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Thread: What is your favorite kind of slow cooker?

  1. #1
    Senior Member Jilly's Avatar
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    Dec 2010
    Midwest, USA

    What is your favorite kind of slow cooker?

    Now that I am more or less settled, I am making soap again. My first batches were a million years ago and I used the hot process method of cooking the whole mess on the stove top until it came to trace and then molding it.

    In the intervening years I switched to cold process because it took less time, and even though I had to wait for the bars to cure, it was a better fit for my life.

    Now I am retired and seem to have less free time than ever, so I am going to return to cooking the stuff, and am going to use my old slow cooker, as that makes the process easier than standing and stirring at the stove.

    I am cool with that, but now I need a new slow cooker, and I am sort of, maybe, thinking that I might want one that does more than cook at low and high, you know, one with actual settings, perhaps a readout thing, something not as basic as the ones I have always used, but nothing too high-tech or (most especially) too expensive.

    I have been looking on-line and am more confused than ever. The prices are doable, but I am now wondering if staying to the simple kind I have now could be the best fit for me.

    Another option is that my old ones have always had the ceramic crock and I am now seeing some that have metal pan/inserts.

    I would appreciate any advice, thoughts or experiences anyone has had with these things.

    It is well, when judging a friend, to remember that he is judging you with the same godlike and superior impartiality. Arnold Bennett

  2. #2
    I have been told to stay away from fancy-schmancy cookers. Stick with a simple, three selection dial (low, medium, high), and buy one with a glass-liner. Glass lined cookers last a lot longer. Aside from that, look for quality name-brand makes. Crock-Pot, Hamilton Beach, and Cuisinart, come in as being the top three makers of slow-cookers.

  3. #3
    Senior Member JaneV2.0's Avatar
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    Jan 2011
    I have a multi-cooker with a thermostat and crockery insert that can also be used to deep-fry. I've never used it for slow-cooking. My favorite "slow cooker" is a pressure cooker. It also has a slow-cook setting, which I've never used. Obviously, my choice would be a multiple-use unit. I love my pressure cooker.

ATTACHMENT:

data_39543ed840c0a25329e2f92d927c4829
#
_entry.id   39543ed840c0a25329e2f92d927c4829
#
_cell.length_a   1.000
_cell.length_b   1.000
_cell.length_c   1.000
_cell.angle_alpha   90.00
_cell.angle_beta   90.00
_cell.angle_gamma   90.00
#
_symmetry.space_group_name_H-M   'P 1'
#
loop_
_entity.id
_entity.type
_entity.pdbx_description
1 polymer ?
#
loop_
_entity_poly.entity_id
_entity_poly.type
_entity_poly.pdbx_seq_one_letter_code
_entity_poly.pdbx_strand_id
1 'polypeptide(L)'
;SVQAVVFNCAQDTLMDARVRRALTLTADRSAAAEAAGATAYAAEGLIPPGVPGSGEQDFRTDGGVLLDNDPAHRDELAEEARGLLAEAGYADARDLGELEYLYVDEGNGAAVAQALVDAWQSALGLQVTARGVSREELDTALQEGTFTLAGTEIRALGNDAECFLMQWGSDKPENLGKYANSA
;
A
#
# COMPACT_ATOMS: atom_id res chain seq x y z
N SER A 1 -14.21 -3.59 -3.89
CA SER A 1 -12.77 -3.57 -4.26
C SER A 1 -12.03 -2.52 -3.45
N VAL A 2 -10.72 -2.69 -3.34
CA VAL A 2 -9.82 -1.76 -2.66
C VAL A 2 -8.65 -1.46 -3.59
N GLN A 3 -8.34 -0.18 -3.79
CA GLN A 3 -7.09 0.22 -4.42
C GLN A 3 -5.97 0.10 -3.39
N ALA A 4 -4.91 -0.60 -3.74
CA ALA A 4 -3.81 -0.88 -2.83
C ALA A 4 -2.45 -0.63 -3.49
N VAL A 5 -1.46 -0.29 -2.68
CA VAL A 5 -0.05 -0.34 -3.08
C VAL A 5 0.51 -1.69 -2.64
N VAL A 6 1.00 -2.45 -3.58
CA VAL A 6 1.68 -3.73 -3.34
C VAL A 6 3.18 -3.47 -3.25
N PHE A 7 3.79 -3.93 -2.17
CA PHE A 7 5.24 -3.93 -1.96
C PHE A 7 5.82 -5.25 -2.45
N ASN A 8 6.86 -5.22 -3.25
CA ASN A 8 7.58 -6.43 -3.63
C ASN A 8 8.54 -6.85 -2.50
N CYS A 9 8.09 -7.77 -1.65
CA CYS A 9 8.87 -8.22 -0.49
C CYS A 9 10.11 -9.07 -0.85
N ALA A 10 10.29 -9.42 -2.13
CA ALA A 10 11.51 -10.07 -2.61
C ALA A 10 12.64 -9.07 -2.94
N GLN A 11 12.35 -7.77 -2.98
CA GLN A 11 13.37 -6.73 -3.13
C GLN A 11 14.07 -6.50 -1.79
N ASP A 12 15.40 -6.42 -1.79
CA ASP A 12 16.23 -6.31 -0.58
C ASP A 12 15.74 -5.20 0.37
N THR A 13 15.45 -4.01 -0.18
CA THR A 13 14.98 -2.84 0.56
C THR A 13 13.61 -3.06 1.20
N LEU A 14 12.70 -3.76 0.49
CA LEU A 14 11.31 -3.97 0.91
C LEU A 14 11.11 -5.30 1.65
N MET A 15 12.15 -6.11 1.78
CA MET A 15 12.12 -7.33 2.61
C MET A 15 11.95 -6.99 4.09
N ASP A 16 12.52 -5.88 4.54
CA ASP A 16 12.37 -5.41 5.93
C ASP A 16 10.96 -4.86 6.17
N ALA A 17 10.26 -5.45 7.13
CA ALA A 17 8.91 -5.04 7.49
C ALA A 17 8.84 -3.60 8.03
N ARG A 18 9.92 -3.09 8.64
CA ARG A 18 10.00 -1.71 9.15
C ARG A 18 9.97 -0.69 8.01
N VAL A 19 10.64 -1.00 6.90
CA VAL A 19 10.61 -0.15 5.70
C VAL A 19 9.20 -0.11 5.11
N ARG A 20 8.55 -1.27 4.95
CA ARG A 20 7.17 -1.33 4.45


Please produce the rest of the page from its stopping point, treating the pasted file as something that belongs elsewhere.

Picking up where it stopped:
4. #4
    Senior Member treehugger's Avatar
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    Jan 2011
    SF Bay Area
    I use my slow-cooker all year for beans, and more heavily in the cooler months for soups and stews. Mine is about 15 years old and is pretty simple. It has a crockery insert, which works just fine, and a high and a low setting. I don't think I would like glass as much. That sounds more fragile.

    If I had to buy a new one, I would probably get the same type rather than go for one with more options.


  5. #5
    Senior Member bae's Avatar
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    Jan 2011
    A pit dug at the beach, some rocks and seaweed, plenty of crabs, clams, oysters, potatoes, corn, ...

  6. #6
    Senior Member SteveinMN's Avatar
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    Mar 2012
    Saint Paul, Minnesota
    My wife brought one of those Crock-Pot (R) oval slow cookers to our marriage. Removable 6 quart crock, one knob (L/M/H/warm/off), works fine -- and, frankly, longer than I expect small appliances to last these days.

    Heat and moisture are the enemies of electronics. I know they're hard to avoid on appliances nowadays, but the longest-lasting appliances will be the simplest ones.
    Success is to be measured not so much by the position that one has reached in life as by the obstacles which he has overcome. - Booker T. Washington

  7. #7
    Senior Member
    Join Date
    Dec 2010
    Here are some comments I wrote about slow cookers a couple years ago:

    I have 3 slow cookers. One old, 5 quart one, that cooks at a lower temp than new ones; and two newer ones - 1.5 quart and 3.5 quart. All have removable ceramic inserts and glass lids. All also have simple temp controls (low/high; one has keep warm as well). I expect that they will last forever, which I can't say about the digitally-controlled ones. I have two friends who have had to replace costly, high-end digital slow cookers after a year or two.

    Newer slow cookers cook at a higher temp than 20-year old ones, even on low. It is impractical, I think, to think of starting food at 7am and having it still edible at 6pm. This kind of recipe is what gives slow cookers a bad name, because almost everything will be hopelessly overcooked at that point. I usually start recipes in my newer slow cookers in early afternoon to have them done at dinner (on low). The old slow cooker can actually be used for all-day cooking. So if that's what you're aiming for, I suggest you skip the fancy new ones and head to a thrift store.

  8. #8
    Senior Member
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    Jan 2011
    Our slow cooker was about 4 or 5 years old and both handles which are plastic broke off-I guess they got brittle from all the heating. Bought a space age slow cooker from which was more $$ but stainless steel, metal handles which we haven't used yet. The benefit is that our old liner and cover fit in it so we saved them and brought the base to the scrap metal pile at the dump. I hope spending more $$ will get us more lifespan. We use crockpots a lot in the winter.

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